When we were kids, we always looked forward to Chinese New Year with great excitement and anticipation. Somehow, the flurry of activities around us - my granny making cakes and cookies, stocking up sodas and candies, spring cleaning and hanging decorations around the house - never failed to put everyone in a joyous mood.
Maybe it had something to do with the kampung (village) spirit that was highly infectious, even the air felt different in the weeks leading to the Chinese New Year. It is hardly any surprise for it signifies the start of the Spring Festival where everything comes to life. It's a happy festival, a time for family reunion and celebrating with friends.
As we grew up and moved out, that convival spirit diminished as we became burdened with work and family life. My first Chinese New Year as a single parent was the hardest. For the first time in my life, the kids spent part of the holidays away from me. When they were away with their father, I felt lost and lonely. They were sad and miserable.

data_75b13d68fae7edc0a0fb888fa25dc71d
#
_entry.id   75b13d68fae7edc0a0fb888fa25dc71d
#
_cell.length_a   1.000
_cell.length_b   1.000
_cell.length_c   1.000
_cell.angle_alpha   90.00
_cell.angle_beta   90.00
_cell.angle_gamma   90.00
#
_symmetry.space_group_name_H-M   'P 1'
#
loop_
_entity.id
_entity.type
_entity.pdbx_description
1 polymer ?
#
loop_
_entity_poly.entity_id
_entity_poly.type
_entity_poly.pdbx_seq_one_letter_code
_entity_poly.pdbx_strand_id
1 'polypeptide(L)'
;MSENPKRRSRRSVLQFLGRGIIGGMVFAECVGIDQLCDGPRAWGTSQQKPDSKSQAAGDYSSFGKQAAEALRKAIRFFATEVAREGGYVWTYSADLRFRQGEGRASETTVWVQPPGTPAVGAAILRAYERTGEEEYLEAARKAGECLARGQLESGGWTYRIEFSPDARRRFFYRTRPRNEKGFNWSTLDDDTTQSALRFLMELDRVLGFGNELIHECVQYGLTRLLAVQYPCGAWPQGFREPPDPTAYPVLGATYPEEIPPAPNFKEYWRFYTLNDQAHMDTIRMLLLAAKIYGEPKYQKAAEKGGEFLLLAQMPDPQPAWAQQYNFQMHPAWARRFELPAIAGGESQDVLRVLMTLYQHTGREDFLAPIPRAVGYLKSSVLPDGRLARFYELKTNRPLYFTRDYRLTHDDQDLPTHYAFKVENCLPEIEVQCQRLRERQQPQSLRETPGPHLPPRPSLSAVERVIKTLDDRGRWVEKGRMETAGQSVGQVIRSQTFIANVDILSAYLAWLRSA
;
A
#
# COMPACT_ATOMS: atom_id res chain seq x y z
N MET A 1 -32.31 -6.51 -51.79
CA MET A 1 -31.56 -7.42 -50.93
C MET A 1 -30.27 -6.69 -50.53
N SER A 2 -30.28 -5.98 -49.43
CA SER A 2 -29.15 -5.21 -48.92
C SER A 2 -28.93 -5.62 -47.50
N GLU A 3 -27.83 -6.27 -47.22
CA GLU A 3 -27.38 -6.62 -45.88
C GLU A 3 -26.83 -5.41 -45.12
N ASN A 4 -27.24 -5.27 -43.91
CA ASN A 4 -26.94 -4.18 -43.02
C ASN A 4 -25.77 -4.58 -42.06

I stayed in my room when relatives came visiting to avoid answering questions or discussing about my life. For some reprieve from the crowd, I even went camping with CH at the rustic Pulau Ubin island which was strangely quiet the last 2 years we were there.
This year, I wonder if it is still necessary for me to go on that little retreat. I'm pretty sure nobody will ask so many questions anymore. Even if they do, it wouldn't bother me at all. Maybe I'll go hiking with CH instead. We need to burn off those extra calories anyway.